Category Archives: INDIE MUSIC NEWS

Hatsune Miku Announces Miku Expo Heading to China

Hatsune Miku’s Miku Expo will be heading to China this holiday season for December, stopping in Beijing and Shanghai. Further details about this expansion of the tour can be discovered HERE and the official website HERE. …Read More


Asking Alexandria Reunites with Danny Worsnop

Asking Alexandria have reunited with original and former vocalist Danny Worsnop, since he was replaced with Denis Stoff. Dennis Stoff was with the band on several tours and showcases, including appearing on the band’s fourth …Read More


My Little Pony Equestria Girls Mini Figures Expanded

My Little Pony Equestria Girls miniature figures is continuing to expand it’s line by continuing with the movie series. Its done the first film “Equestria Girls” and is slowly expanding into “Rainbow Rocks” as well …Read More


Eric B. & Rakim to Reunite for 2017 Tour, Album Reissues

Eric B. & Rakim will reunite for the first time in 24 years when the legendary hip-hop duo embark on a 2017 tour, their rep, Louis “Uncle Louie” Gregory, confirmed to Rolling Stone Saturday. “Back by popular demand,” Eric B. adds.

In addition to the tour, Gregory says the duo will look to remaster all four of their albums alongside filming new videos for classic tracks like “I Ain’t No Joke” and “Paid in Full.” While there are currently no plans to record new material, Gregory says the legendary group is taking it one step at a time.

“All too often we embrace our icons only after it’s too late,” Gregory tells Rolling Stone. “By having such an important group come together now, it’s an opportunity for parents and their kids to go to a show together and see music that created the foundation for what many of today’s artists were built upon.”

The genesis of the reunion happened around May or June at a Newark, New Jersey event that both musicians coincidentally attended. It was the first time the duo was in the same place for years. “They just started talking and organically reconnecting over time and realizing that they needed to do this,” Gregory says.

The surprise announcement seeped out earlier this week when the verified Eric B. & Rakim Twitter teased, “It’s official. You heard it here first. We are back.”

On Saturday morning, the Twitter feed brought news of the reunion tour, with the duo tweeting “Preparations are under way for #EricBandRakim’s return. It’s been a long time…” and asking where the Eric B. & Rakim tour should “jump off”; New York, Las Vegas, London and Australia were the options provided.

Gregory said that the current plan is a worldwide tour to start next year, though he adds, “I wouldn’t count out seeing something in December, but nothing is locked in.” He admits it’s too early to ascertain venue sizes, but the duo are looking into playing select festivals as part of the tour.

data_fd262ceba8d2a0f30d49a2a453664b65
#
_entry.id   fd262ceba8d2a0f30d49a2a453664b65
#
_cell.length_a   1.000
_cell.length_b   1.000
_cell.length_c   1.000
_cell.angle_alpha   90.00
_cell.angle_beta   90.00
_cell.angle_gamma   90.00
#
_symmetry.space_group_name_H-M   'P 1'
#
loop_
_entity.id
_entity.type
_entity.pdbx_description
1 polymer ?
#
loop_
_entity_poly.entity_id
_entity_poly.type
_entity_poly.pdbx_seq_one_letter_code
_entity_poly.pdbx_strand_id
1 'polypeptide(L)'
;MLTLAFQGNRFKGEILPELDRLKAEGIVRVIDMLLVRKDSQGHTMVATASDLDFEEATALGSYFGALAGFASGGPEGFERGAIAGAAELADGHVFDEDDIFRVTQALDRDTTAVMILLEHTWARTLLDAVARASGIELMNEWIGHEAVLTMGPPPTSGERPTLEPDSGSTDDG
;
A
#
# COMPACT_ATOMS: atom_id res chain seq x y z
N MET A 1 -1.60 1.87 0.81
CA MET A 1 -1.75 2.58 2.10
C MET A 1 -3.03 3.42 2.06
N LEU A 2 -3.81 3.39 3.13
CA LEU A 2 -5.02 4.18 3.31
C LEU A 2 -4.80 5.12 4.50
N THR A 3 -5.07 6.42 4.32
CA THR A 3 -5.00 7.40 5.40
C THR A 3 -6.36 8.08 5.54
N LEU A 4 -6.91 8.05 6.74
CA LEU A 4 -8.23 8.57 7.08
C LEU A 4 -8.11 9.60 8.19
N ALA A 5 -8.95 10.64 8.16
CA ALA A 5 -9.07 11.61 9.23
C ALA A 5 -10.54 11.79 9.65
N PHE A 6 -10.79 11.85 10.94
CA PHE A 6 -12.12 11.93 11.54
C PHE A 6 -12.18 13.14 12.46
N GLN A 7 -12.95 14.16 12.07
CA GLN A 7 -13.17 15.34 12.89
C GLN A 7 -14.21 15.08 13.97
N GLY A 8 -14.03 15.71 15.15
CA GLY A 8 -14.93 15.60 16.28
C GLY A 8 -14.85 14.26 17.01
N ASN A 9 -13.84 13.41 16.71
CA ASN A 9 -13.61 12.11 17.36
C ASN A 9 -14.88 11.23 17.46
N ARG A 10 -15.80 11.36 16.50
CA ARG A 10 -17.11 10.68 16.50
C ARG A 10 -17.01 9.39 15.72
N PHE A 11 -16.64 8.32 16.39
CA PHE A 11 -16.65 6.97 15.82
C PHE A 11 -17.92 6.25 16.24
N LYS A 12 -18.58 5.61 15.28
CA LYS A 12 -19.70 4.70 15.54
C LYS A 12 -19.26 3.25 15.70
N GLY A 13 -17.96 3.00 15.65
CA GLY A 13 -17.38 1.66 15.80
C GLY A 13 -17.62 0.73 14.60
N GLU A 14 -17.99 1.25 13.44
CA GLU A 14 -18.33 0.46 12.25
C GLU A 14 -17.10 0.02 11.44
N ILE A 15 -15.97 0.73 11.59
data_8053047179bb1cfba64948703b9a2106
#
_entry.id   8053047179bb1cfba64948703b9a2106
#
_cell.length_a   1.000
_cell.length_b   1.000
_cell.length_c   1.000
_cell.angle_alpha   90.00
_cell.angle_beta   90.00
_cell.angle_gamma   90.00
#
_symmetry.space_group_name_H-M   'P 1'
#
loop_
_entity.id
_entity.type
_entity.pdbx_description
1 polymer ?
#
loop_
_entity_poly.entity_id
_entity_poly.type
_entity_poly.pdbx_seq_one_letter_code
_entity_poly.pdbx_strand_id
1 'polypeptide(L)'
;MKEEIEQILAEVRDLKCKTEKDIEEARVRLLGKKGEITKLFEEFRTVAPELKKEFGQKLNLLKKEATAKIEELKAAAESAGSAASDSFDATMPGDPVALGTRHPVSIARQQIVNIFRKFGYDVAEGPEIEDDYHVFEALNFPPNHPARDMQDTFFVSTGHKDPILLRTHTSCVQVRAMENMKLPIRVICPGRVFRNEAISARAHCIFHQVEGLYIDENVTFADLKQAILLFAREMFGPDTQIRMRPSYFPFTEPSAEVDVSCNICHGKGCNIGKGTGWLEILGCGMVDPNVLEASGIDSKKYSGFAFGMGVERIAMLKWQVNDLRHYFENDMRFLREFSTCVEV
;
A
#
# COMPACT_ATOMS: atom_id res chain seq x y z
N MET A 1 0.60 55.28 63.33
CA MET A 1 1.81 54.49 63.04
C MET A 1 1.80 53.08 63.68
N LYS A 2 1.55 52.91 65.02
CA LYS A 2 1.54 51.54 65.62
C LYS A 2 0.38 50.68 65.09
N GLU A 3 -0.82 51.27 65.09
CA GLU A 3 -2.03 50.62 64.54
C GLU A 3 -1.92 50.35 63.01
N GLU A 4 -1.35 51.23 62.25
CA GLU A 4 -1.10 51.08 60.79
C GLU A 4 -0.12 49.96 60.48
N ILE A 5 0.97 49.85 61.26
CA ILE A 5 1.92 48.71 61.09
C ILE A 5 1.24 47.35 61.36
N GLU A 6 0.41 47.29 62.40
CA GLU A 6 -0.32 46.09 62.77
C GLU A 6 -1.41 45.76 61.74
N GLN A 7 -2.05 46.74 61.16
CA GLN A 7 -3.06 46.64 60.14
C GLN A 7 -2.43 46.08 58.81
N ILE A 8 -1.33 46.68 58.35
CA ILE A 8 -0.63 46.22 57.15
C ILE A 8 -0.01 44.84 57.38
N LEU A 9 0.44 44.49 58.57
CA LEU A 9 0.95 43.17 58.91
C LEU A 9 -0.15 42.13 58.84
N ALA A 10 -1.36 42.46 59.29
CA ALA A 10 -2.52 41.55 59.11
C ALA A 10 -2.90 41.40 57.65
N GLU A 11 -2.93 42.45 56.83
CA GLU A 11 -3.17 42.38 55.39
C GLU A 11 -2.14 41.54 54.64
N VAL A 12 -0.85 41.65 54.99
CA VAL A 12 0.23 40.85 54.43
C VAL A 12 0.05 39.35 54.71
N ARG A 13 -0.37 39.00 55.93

Eric B. & Rakim recorded four classic albums together – including their influential 1987 LP Paid in Full and its 1988 follow-up Follow the Leader – before splitting up in 1993. Rakim, who inspired an entire generation of rappers, including Nas and Jay Z, embarked on a solo career without reconnecting with his former DJ and partner.

Eric B. & Rakim were nominated for the Rock and Roll Hall of Fame in 2011 but were not inducted. Two years later, Rakim admitted in an XXL interview that he and his former partner weren’t really on speaking terms.

“[Eric B. is] not my enemy but we don’t really speak,” Rakim said of the producer. “I don’t wish him no bad luck, but I don’t call him. I guess Eric B., with what we went through… I’m a loyal dude, and you know doing certain things, especially when you are breaking [bread] with people, you gotta keep it 100 with that person. And it was a couple things in business that I felt that he didn’t handle right that left a real bitter taste in my mouth.”

Gregory says that’s all in the past. “They traveled in different circles for a while, but they always had that connection,” he says. “It’s like reconnecting with your brother.”

Additional reporting by Jason Newman

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Nobel Prize Member Calls Bob Dylan's Silence 'Impolite and Arrogant'

A member of the Swedish Academy, the group that bestows the Nobel Prize, has spoken out about Bob Dylan‘s overall lack of recognition about winning their literature honor. “One can say that it is impolite and arrogant,” writer Per Wästberg said.

“He is who he is,” Wästberg continued to Sweden’s SVT public television (via The Guardian). “This is an unprecedented situation.”

In a separate interview to the newspaper Dagens Nyheter, Wästberg added, “We were aware that [Dylan] can be difficult and that he does not like appearances when he stands alone on the stage.”

Since announcing that Dylan would be the recipient of their Nobel Prize in Literature – the first American winner since Toni Morrison in 1993 – the Swedish Academy have tried fruitlessly to get in touch with Dylan, who has not acknowledged the award nor confirmed whether he would attend the December 10th Nobel fete in Stockholm.

Earlier in the week, the Swedish Academy’s permanent secretary Sara Danius admitted they have been unable to get in contact with Dylan. “Right now we are doing nothing,” Danius said. “I have called and sent emails to his closest collaborator and received very friendly replies. For now, that is certainly enough.”

On October 13th, the Swedish Academy announced they were honoring Dylan for “having created new poetic expressions within the great American song tradition.” Since then though, Dylan has remained silent on the matter, even at his high-profile performance at Desert Trip.

Dylan, or at least his official website, finally acknowledged that he was the recipient of the Nobel Prize in literature in the description for his upcoming book of lyrics The Lyrics: 1961-2012. However, less than 24 hours after the Nobel mention was made, the line “Winner of the Nobel Prize in Literature” was removed from the product description without explanation, NBC reported.

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Tom DeLonge on Podesta Emails: 'Wikileaks Messed Some Important Stuff Up'

Tom DeLonge commented Friday on his unexpected appearance in a batch of leaked emails from Hillary Clinton campaign chairman John Podesta, where the former Blink-182 guitarist attempted to meet with Podesta in Washington, D.C. in order to discuss UFO matters.

“I am still here. Wikileaks really messed some important stuff up,” DeLonge wrote on Instagram Friday, nearly two weeks after his emails to Podesta leaked.